The design of the human jaw actually makes it 40-50 percent more efficient than for all great apes, Australian researchers have found.
Are some of our elegant symbols of modernity — smartphones and so on — fueling slaughter and rape in Congo? The New York Times on the campaign for “clean” minerals.
Is financial illiteracy “rational ignorance”—inattention that is justified because the costs of paying attention outweigh the benefits? The New Yorker says no.
Retired physician and emeritus professor Arthur Rivin shares insights on the increasingly common disease which 5.3 million Americans also have.
Do claims of slave labor in the Brazilian Amazon merely reflect cultural misinterpretations? The BBC on the state of Para, where more than 1,000 "slaves" were rescued in two years.
Is American sexual apathy a medical condition or the result of an "anxious, overachieving, white upper middle class?" The New York Times ruminates on the prospect of female Viagra.
MIT researchers are advising the government to use natural gas as a low-carbon bridge to a cleaner energy society, but they warn renewables must be developed lest gas become a bridge to nowhere.
"Wearing fake goods makes you feel a fake yourself, and causes you to be more dishonest in other matters than you would otherwise be." The Economist looks at faux fashionistas.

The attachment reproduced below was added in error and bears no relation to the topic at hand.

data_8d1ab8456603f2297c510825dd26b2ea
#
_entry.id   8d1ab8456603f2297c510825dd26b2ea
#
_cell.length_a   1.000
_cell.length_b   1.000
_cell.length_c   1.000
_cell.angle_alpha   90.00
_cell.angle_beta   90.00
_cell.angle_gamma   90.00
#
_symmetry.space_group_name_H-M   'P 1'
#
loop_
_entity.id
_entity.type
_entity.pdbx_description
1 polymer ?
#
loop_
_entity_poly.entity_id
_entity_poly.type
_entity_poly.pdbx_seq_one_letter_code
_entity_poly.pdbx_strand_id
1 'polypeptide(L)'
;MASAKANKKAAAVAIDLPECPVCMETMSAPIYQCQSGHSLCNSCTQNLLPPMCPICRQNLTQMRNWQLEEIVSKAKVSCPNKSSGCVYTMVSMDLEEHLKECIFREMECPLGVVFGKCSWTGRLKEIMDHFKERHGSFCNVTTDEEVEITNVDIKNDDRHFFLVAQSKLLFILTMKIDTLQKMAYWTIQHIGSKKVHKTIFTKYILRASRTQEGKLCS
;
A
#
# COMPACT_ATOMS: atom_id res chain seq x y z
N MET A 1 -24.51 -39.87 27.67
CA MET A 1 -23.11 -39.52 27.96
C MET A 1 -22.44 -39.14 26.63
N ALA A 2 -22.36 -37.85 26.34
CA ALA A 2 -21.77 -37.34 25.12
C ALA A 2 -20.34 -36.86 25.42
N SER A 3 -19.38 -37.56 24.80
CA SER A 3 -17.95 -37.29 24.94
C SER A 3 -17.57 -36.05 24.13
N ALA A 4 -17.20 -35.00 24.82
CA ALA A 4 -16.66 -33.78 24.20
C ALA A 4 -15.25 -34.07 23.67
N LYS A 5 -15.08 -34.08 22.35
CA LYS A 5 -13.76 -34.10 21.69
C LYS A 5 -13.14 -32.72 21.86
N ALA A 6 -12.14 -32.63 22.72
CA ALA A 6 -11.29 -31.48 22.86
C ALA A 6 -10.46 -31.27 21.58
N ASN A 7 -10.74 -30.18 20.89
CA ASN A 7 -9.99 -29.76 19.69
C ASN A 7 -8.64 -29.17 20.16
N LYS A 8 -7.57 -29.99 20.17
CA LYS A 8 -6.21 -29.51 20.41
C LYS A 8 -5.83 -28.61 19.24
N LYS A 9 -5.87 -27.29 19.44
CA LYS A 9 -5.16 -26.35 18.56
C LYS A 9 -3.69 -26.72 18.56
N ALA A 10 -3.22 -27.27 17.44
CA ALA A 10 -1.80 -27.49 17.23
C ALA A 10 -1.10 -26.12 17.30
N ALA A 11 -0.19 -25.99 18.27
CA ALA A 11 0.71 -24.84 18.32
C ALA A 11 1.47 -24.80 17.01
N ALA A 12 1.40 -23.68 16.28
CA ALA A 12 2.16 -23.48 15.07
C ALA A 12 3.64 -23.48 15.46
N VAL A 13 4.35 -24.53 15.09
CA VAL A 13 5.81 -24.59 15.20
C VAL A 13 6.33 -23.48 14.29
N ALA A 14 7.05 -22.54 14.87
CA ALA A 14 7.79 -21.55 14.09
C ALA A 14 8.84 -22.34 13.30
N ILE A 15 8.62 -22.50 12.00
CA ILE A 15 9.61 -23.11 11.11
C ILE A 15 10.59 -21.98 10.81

In her new book, the contemporary philosopher writes that a person who follows "argument rather than numbers is a good person for a democracy to have," opposing the primacy of short term economic gain.
The New Scientist reports on one biochemist and one visual artist teamed up to investigate the ever blurring line between nature and technology—a post-humanist future, they call it.
"Voluntary taxes offer a politically palatable way to raise additional revenue and perhaps even to strengthen Americans’ sense of patriotism and citizenship." Pony up, says The Boston Globe.
"Could natural variability be responsible for the warmer water and bigger storms, instead of greenhouse gases?" Miller-McCune looks at the scientific debate as hurricane season approaches.
"Living in another culture and learning the practices of that culture may enhance the psychological processes that make people more creative," says Psychology Today.
Despite a bloated and ineffective American justice system, current state budget cuts affecting front line officers and public defenders deal a blow to due process, says Sasha Abramsky at The Guardian.
"Imagine that right after briefing Adam about which fruit was allowed and which forbidden, God had installed a closed-circuit television camera in the garden of Eden."